Governments around the world are worrying about their citizens’ retirement security — they just approach it differently. Some use different versions of a pay-as-you-go system, where current workers pay for the benefits of current retirees — just as is done in the United States — while others have regulations that place most of the onus on either employers or employees.

One out of 11 people around the world are 65 or older in 2019, but by 2050, that figure will jump to one out of every six people — or 1.6 billion, according to the United Nations. Keeping their retirement secure and comfortable is a concern for everyone, including family members who may otherwise end up supporting their elderly loved ones and governments that would need to allocate more of their funds toward social insurance programs.

To ensure a comfortable retirement, Australian workers are in charge of contributing enough for their futures — and they do so through a nationwide mandatory defined contribution plan, which would provide income on top of a basic old age pension scheme. Australia also uses investment portfolios, but employers are responsible for contributing most of the assets, and employees are told their contributions are voluntary. The Australian version of Social Security is restrictive, and benefits are reduced or nonexistent for people over a certain income or asset limit. The U.K., on the other hand, mandates employers automatically enroll their workers in a defined contribution plan.

China is upfront that their old age pension system is faltering, and the country’s one-child policy from the 1980s (now defunct, and replaced by a two-child policy) is partly to blame. There aren’t enough workers to support the number of elderly retirees. Japan also has far fewer young workers to support older citizens, and suffers from one of the highest old-age dependency ratios in the world. The government has begun introducing defined contribution plans, similar to a 401(k), which some Japanese workers are gladly using to mitigate the risk of receiving no old age pension down the line.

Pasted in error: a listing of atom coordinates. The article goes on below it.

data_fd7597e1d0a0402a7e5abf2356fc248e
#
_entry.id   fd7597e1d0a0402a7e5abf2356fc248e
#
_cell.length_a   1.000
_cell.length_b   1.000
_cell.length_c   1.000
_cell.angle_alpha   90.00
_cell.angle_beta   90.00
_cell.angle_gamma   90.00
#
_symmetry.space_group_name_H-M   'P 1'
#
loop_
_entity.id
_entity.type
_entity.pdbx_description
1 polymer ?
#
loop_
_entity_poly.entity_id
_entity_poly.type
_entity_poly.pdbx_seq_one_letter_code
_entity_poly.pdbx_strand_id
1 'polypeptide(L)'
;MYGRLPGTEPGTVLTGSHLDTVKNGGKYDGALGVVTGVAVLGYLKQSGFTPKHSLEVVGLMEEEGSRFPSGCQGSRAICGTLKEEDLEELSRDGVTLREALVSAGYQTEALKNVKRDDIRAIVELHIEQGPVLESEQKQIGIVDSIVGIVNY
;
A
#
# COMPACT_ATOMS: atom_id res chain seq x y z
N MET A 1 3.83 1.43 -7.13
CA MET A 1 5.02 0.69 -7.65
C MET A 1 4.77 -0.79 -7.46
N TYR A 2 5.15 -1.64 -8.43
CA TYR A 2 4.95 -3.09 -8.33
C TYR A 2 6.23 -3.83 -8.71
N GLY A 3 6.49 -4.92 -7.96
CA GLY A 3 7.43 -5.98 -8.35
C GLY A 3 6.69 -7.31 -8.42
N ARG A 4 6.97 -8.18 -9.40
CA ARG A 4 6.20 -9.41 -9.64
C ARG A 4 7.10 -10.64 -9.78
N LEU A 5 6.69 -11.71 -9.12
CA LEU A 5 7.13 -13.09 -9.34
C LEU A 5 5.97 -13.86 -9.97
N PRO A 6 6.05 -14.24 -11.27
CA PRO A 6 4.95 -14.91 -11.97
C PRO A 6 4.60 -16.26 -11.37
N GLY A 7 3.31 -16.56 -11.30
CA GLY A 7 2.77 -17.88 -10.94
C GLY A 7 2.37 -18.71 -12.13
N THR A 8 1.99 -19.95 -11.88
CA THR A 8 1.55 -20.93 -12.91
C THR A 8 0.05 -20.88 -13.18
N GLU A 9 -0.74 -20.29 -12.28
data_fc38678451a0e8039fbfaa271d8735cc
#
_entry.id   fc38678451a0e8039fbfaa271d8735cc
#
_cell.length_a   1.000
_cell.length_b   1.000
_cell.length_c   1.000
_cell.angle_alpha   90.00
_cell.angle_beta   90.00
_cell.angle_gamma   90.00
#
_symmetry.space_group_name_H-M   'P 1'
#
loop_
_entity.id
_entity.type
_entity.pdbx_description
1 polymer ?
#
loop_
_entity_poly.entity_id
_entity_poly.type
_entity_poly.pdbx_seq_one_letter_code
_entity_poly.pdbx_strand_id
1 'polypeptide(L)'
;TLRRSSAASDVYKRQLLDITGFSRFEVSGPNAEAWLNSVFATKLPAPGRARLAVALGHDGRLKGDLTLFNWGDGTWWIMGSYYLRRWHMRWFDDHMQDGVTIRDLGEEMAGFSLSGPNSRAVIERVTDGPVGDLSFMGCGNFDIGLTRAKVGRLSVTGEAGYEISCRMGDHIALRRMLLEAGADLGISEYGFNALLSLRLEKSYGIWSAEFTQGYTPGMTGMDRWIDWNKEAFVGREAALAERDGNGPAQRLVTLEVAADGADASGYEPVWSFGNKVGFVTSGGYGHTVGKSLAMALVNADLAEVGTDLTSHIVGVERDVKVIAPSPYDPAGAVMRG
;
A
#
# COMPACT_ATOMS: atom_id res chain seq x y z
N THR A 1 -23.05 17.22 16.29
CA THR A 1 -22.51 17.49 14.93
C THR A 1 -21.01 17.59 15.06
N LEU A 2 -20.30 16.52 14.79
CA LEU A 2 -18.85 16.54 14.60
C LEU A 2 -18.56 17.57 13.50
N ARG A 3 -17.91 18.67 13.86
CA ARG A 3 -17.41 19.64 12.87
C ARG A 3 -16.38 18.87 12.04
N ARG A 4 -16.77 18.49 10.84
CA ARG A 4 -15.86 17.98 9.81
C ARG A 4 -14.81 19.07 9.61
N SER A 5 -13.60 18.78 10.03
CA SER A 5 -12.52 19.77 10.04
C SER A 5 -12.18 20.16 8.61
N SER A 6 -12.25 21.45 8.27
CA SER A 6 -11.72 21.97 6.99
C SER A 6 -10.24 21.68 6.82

Some countries are in the midst of reform. Brazil is currently implementing a retirement age, because its pension has been too flexible and generous for retirees, and the country is experiencing rapid aging — thus, making the system unsustainable and dangerous to the country’s economy. Sweden is also changing its retirement age, and increasing the age in which companies can force employees to retire. This Nordic country, however, already experienced significant changes to its pension system in the 1990s, including a portion of employer and employee contributions going toward a private individual investment account for workers.

And then there’s the United States’ Social Security system. The program is beloved, but it is also in need of attention. If nothing is changed, the two trust funds that support Social Security are at risk of running out of money by 2035, in which case retirees would receive 80% of the benefits they’re owed. But millions of Americans rely on Social Security for most, if not all, of their retirement income. Politicians, including presidential candidates for 2020, aren’t talking too much about solutions to this problem, though legislators have considered raising the full retirement age and increasing taxes to help fund it in the past.

MarketWatch broke down the pension systems of countries across the globe:

China:How China’s one-child policy helped to endanger its retirees

Japan:Retiring in Japan: Seniors greatly outnumber younger workers — and that’s a big problem for everyone

Brazil:Brazil wants to make it harder to become a retiree

Australia:Australia’s safety net for retirees is generous and comprehensive — and complicated

Sweden:Sweden partially privatized its Social Security — here’s how it has worked out

The United Kingdom:U.K. companies are required to enroll workers in retirement plans — and it’s helping them save more

The United States:Social Security is a lifeline for many older Americans, but how will it be funded in the future?